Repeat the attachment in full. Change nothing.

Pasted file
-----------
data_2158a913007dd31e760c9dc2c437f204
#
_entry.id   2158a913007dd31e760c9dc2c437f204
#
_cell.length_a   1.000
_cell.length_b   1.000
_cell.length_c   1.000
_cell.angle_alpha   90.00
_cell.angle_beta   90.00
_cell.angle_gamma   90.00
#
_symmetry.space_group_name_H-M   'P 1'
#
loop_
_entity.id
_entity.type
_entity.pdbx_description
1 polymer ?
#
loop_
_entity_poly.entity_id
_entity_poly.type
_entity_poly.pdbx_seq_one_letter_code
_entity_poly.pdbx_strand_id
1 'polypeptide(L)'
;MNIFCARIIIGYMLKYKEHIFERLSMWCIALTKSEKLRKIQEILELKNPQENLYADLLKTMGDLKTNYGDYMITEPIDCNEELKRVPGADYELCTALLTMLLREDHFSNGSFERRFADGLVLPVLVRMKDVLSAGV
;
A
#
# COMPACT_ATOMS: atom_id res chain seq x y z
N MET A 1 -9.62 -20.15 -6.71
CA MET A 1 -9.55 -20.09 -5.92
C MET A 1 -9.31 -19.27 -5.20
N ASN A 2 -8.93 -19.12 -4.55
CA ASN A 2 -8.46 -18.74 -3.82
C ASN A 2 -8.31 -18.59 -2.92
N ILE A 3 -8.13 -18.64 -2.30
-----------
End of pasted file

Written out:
data_2158a913007dd31e760c9dc2c437f204
#
_entry.id   2158a913007dd31e760c9dc2c437f204
#
_cell.length_a   1.000
_cell.length_b   1.000
_cell.length_c   1.000
_cell.angle_alpha   90.00
_cell.angle_beta   90.00
_cell.angle_gamma   90.00
#
_symmetry.space_group_name_H-M   'P 1'
#
loop_
_entity.id
_entity.type
_entity.pdbx_description
1 polymer ?
#
loop_
_entity_poly.entity_id
_entity_poly.type
_entity_poly.pdbx_seq_one_letter_code
_entity_poly.pdbx_strand_id
1 'polypeptide(L)'
;MNIFCARIIIGYMLKYKEHIFERLSMWCIALTKSEKLRKIQEILELKNPQENLYADLLKTMGDLKTNYGDYMITEPIDCNEELKRVPGADYELCTALLTMLLREDHFSNGSFERRFADGLVLPVLVRMKDVLSAGV
;
A
#
# COMPACT_ATOMS: atom_id res chain seq x y z
N MET A 1 -9.62 -20.15 -6.71
CA MET A 1 -9.55 -20.09 -5.92
C MET A 1 -9.31 -19.27 -5.20
N ASN A 2 -8.93 -19.12 -4.55
CA ASN A 2 -8.46 -18.74 -3.82
C ASN A 2 -8.31 -18.59 -2.92
N ILE A 3 -8.13 -18.64 -2.30